Mehta, however, responded, “The minute we start saying that jurisprudence is matter ruled by individual judges and not by a court, we have already have conceded… I don’t think the problem is polyvocality… The issue is despite this polyvocality, the Supreme Court has managed to produce a consistent direction in not preserving civil liberties. It has managed to produce a consistent direction that when it matters to the executive, it will not challenge it. That’s why the crisis is serious. Polyvocality is fine… It is the underlying authoritarian consistency of this Court that is absolutely astonishing.”
A related subject of the PIL jurisdiction of the Indian Courts was also discussed during the webinar. On this subject, Datar noted that one of the shortcomings of the PIL jurisdiction in India was the absence of definite rules.
Apart from issues of whether a particular Public Interest Litigant has the locus or the standing to move a plea over an issue, Datar pointed out that, in the absence of defined rules, the Courts have often encroached upon the executive or the legislative domain.
On the Role of Legal Professionals to hold the Judiciary accountable
Professor Mehta opined that legal professionals, especially senior lawyers or those in the top echelons of the legal profession have a significant role to play in shaping the legal and professional culture, which it turns shape how the courts function.
Datar also agreed with the view that more lawyers should write about judgments that they think were not correct.
On the absence of a "Written Constitution" in the UK
In the course of the discussion Lord Goldsmith noted that the question ultimately boils down to which organ holds the power.
“Does a written Constitution help? Would it make a difference?" in this endeavour, he mused, going on to opine that, ultimately it is not clear.
"Ultimately, you have so many exceptions and so many differences that you can probably find your way through it", he said.
He also noted, "Everyone says the UK does not have a Constitution. We do, in a sense. The Bill of rights 1689 was, I suppose, the first bit of a written Constitution. We have the Human Rights Act, which is also a sort of a Constitution. We did toy with the idea, during Gordon Brown’s Prime Ministership, to have a written Constitution. But in the end, it’s so difficult to write. So time-consuming to try get agreement on it that people sort of gave the idea up."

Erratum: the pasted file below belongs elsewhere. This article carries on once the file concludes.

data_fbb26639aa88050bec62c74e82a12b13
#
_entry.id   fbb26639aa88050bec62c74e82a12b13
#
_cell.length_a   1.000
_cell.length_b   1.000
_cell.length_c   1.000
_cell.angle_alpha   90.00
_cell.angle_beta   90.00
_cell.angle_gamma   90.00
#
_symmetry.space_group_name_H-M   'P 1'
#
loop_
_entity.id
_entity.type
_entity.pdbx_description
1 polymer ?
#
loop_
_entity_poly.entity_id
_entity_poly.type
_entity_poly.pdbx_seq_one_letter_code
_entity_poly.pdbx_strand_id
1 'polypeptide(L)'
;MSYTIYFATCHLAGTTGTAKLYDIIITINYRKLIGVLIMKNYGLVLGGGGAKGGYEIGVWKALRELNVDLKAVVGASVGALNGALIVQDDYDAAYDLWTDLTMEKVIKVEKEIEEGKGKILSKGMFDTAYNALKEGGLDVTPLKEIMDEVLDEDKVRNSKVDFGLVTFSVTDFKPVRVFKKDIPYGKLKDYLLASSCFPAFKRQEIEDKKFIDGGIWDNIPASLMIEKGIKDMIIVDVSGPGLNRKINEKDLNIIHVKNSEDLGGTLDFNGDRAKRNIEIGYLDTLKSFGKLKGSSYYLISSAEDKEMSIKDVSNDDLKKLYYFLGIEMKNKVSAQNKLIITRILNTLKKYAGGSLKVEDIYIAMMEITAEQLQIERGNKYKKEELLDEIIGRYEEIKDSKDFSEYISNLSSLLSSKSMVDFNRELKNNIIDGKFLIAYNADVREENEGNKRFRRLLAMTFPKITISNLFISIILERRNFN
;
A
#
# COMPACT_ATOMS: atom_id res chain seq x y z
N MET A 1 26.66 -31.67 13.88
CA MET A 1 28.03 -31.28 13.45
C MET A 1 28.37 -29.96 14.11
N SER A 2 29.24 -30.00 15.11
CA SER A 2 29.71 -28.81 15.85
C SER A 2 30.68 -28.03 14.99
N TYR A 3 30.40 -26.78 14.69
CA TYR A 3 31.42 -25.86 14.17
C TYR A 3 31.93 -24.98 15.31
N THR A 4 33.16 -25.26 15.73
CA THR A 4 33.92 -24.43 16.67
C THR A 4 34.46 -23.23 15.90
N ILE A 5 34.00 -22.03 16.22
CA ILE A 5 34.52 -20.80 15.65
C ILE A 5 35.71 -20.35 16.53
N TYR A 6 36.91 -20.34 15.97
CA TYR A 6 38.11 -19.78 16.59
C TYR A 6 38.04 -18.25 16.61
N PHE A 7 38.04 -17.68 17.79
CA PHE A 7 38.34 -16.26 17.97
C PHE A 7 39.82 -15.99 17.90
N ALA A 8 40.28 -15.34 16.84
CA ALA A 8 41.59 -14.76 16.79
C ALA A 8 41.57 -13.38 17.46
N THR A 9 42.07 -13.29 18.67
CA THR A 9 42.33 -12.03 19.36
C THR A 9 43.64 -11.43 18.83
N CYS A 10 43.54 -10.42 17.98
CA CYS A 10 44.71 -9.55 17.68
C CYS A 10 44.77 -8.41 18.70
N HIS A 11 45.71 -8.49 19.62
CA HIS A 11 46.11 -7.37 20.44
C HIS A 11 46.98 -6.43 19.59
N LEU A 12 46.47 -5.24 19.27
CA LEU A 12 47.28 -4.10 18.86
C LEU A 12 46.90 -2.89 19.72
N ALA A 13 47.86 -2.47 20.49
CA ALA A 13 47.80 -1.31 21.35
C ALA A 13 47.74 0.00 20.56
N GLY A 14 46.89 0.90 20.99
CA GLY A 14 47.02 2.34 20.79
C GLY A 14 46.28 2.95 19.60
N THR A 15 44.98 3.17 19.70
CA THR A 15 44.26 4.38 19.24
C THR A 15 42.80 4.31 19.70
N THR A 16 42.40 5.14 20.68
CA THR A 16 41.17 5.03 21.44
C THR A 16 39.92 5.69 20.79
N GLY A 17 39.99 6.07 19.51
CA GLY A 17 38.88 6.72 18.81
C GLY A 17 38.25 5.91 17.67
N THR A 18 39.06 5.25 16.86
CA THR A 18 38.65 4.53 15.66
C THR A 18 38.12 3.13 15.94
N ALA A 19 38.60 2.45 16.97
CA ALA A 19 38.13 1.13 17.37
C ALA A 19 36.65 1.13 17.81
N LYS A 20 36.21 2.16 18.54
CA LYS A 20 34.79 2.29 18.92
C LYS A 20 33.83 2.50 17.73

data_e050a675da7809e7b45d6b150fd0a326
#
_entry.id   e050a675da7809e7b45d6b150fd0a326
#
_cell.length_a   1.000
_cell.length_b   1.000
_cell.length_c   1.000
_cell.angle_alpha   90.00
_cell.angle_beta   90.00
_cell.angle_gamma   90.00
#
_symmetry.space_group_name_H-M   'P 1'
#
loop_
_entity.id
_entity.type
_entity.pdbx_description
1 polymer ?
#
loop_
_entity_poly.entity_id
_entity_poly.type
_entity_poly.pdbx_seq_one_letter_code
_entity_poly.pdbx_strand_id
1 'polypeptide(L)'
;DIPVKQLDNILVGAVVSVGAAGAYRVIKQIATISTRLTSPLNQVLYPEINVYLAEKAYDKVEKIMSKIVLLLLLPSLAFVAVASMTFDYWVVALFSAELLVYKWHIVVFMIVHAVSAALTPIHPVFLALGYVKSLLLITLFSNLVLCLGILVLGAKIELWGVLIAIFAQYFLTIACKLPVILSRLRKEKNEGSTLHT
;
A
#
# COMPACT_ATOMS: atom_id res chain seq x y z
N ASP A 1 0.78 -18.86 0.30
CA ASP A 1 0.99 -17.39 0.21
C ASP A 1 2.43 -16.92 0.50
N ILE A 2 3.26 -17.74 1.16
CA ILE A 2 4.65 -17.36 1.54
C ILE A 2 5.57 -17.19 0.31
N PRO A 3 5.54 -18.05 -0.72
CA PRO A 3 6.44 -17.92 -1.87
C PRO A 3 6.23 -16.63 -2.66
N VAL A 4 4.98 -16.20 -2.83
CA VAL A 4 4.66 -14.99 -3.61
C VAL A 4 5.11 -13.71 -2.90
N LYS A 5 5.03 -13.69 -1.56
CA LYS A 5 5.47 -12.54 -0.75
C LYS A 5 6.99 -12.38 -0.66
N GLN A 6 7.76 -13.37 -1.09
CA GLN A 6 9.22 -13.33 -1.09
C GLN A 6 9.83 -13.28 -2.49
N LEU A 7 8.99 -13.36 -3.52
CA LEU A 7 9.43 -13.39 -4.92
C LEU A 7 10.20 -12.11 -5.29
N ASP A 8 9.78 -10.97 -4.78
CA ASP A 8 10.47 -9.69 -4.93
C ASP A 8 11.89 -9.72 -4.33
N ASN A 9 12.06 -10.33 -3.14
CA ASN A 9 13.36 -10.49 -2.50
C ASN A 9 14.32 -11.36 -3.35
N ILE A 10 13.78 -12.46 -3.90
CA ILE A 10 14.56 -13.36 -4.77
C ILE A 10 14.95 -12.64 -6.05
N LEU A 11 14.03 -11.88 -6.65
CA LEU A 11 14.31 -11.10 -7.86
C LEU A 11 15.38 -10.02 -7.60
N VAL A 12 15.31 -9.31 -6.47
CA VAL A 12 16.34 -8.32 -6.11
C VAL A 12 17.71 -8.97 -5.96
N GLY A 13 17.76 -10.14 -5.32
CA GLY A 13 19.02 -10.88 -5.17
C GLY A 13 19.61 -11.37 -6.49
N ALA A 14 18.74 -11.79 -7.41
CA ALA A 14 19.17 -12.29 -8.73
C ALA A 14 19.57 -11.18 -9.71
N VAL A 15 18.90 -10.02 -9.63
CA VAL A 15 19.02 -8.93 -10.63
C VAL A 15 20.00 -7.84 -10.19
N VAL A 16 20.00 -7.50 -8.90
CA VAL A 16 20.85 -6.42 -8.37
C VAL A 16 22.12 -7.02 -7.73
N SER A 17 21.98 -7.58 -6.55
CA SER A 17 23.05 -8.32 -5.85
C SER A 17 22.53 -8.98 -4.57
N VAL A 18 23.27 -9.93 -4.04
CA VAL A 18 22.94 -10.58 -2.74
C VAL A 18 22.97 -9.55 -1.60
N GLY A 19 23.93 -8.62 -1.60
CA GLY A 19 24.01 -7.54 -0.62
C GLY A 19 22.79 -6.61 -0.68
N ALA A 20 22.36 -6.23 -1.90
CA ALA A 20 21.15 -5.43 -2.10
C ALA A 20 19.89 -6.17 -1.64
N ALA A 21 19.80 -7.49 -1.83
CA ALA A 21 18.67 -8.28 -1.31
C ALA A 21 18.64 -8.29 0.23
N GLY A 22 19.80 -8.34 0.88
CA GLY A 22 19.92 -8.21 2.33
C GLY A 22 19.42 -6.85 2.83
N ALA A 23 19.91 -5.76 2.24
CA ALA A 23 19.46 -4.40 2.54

On "Contempt of Court" as weapon often threatened, but not fired
In response to a query on the use of Contempt jurisdiction by Courts, Datar noted that the Supreme Court has not been very consistent in exercising its contempt powers.
In this regard, he noted that Kerala's Chief Minister, EMS Namboodiripad who made “the most damning accusations on the Supreme Court”, was held in contempt but let off by the Court by imposing a Rs 50 fine and declaring that he does not know what "Marxism" is.
Whereas former Law Minister, P Shiv Shankar made strong remarks against the Courts, he was eventually exonerated from the contempt case. On the other hand, Datar opined that activist and writer Arundhati Roy was punished in a contempt case for something that she should not have been punished for.
Datar went on to remark that "Overusing the contempt jurisdiction is very, very counter productive and it damages the institution more than the person…"
He opined that ideally, the judiciary has to introspect why there is so much criticism. Invoking contempt for any kind of criticism is not a step in the right direction, he said.
Who Governs? Government, Parliament or Judges?
Coming to the pivotal question of the discussion, Lord Goldsmith observed that the classic, correct legal answer is that all organs of the State govern, in different ways and working together.
However, such a view does not tell the whole story of what the political reality is, he pointed out. He added, all the same, that if they all work together, only then will we have a fair system.
Datar noted that there is bound to be an overlap between the functioning of the State's organs. Whether or not the three organs stick to their functions would ultimately hinge upon the leaders in the country, he opined.
If the leaders are only at the stature of politicians, there are bound to be problems, he said. He added that if they reach a higher level of statesmanship, there will be proper separation of powers, he opined.
Senior Advocate Gaurav Pachnanda opined that the question of who ultimately governs may depend on who is not governing.
He elaborated that in a changing polity, there will be situations where one organ will do more. This way, there could be concerns of overreach. The answer to the question of who governs is, therefore, a question of who does not govern, Pachnanda said.